Although I completely agree with this concept, I find that I’m very impatient when dealing with challenges on a day-to-day basis. In the midst of perceived failure, I look up at the ceiling and ask God where the reboot button is. Can I just erase today’s mistakes and start over? And if not, then can I at least wake up tomorrow knowing what I need to fix so that I don’t find myself here again?
After several more of these days, I recently realized that although there’s no reboot button, we could clean the slate another way: By taking a “time out” to address the roots of the problems. It became clear to me that some of the “rocks” in our bumpy road could be removed if we stopped and took the time to address them properly — and not try to move forward until they were handled. Although there was no easy reboot button, there was an opportunity to clear our path of a few nagging obstacles if we took the time to do it right and do it well.
One of the impediments that was creating daily drama was disorganization. Almost daily, our disorganization led to frustration over lost paperwork, projects taking too much time, overdue library books, sisters fighting over school supplies because, once again, theirs were missing from their personal cubby box, etc. For me, the most defeating part of the mess was the mental “cloudiness” that results from trying to be productive under the shadow of too much clutter — I just couldn’t think straight anymore. We simply had to stop in our tracks and clear the road of these obstacles before we could take another step forward.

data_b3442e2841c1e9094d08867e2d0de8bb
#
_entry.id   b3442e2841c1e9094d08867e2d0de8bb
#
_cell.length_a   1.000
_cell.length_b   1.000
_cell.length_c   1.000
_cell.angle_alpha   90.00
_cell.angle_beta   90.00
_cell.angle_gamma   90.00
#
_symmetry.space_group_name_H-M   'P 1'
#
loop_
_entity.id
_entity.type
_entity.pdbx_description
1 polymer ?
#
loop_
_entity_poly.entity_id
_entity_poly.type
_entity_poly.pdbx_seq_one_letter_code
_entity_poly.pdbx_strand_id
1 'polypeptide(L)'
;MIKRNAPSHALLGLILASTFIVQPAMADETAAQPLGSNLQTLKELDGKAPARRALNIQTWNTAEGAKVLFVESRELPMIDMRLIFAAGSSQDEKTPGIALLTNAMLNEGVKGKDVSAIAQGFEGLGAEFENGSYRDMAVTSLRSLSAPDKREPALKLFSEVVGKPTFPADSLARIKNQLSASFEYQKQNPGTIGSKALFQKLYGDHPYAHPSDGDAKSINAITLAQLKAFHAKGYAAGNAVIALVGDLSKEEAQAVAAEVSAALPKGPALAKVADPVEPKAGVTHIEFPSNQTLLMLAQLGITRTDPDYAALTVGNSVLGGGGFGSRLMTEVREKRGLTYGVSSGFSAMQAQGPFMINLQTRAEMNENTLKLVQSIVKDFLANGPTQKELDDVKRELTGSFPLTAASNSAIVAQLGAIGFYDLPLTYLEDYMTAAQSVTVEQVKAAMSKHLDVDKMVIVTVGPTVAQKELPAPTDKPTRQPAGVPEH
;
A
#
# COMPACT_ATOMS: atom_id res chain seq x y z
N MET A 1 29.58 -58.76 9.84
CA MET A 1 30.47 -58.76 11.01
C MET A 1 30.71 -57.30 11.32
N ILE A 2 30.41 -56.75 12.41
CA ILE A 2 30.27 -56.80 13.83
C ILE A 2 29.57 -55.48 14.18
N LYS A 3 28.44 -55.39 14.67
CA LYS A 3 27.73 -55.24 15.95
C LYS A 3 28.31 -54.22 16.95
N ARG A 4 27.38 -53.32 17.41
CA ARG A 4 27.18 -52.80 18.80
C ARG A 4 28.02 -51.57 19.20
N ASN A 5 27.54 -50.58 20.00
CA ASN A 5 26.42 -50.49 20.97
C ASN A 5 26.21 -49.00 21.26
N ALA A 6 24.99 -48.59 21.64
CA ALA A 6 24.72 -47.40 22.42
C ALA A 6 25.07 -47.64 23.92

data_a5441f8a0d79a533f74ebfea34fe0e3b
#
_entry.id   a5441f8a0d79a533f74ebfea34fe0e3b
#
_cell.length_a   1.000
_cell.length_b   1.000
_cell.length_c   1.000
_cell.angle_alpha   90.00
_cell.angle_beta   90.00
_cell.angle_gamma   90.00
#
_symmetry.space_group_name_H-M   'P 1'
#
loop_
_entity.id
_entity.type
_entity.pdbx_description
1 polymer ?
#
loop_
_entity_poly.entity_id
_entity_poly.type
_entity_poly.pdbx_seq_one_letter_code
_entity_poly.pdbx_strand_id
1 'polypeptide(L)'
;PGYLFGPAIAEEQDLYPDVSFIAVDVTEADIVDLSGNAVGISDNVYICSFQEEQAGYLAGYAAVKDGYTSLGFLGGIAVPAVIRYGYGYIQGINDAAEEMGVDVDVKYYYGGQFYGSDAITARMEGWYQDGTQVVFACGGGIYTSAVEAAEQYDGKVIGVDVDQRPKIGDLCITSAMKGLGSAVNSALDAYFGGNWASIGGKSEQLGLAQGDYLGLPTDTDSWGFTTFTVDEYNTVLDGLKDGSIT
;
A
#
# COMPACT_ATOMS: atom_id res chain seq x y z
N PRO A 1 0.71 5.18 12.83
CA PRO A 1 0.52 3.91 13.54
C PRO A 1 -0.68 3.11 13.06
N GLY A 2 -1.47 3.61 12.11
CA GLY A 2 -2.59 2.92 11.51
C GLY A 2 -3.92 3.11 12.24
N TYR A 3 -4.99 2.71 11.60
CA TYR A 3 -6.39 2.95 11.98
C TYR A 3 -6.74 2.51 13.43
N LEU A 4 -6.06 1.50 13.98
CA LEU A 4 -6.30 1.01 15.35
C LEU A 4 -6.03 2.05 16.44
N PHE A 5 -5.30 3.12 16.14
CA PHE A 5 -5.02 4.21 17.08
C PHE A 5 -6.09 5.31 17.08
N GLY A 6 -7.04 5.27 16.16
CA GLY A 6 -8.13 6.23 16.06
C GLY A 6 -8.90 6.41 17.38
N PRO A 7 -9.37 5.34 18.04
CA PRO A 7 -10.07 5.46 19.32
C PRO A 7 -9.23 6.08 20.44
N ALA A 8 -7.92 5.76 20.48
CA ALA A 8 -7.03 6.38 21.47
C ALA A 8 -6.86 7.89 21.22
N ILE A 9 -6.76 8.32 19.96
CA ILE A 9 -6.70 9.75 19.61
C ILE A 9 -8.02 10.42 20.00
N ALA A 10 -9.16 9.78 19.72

So we took several days — at first on the weekend, but then a couple on “school” time — to address the dysfunctional areas in our house and come up with solutions that would work for everyone and most important, be maintainable. It wasn’t easy, and it took a lot more time than I thought it would, but I realized that we really needed to invest the time to get it right. There are a few things left that we need to tackle that are lower on my priority list, but thanks to the work we did, we’re off to a refreshing “restart” that is making a huge difference in our days.
Then I realized: This reorganization exercise was just as essential to their education as it was to my peace of mind! Why did I feel guilty taking “time out” from school work to fix our mistakes? This is life: This is a lesson best learned now.
It’s also a lesson best learned together. There was a point where I thought: I will just fix this all myself. It would be faster and I can do it my way. But I realized that part of why we’d gotten to this point is that the systems I had tried to create before weren’t working for my girls. So we talked through all the trouble spots together and came up with solutions that made sense for everyone. Not only did we all learn in the process, but the girls were more excited about the results, knowing that their work and ideas had made a big difference in our home.
I’m sure there will be more “reboot” days ahead. Homeschooling is a journey down an unpredictable road, and it seems like every time we tackle one challenge, another one appears around the bend. But as a homeschooling mom, I’m realizing that these life lessons are just as important — if not more — to my family’s education than the rest of our school subjects.
Even though we live in a digital world where our children will probably be using voice-enabled devices to do everything for them in the future, I still expect my girls to learn to write legibly on paper, learn to recognize their mistakes and take the time to correct them properly, and create a visible record of the progress in their work. I want them to see how far they’ve come, learn from past mistakes, and build upon each “victory” along the way. Because isn’t that just like life?
How many times have you longed for a reboot button? How do you address your most challenging days as a homeschooling family?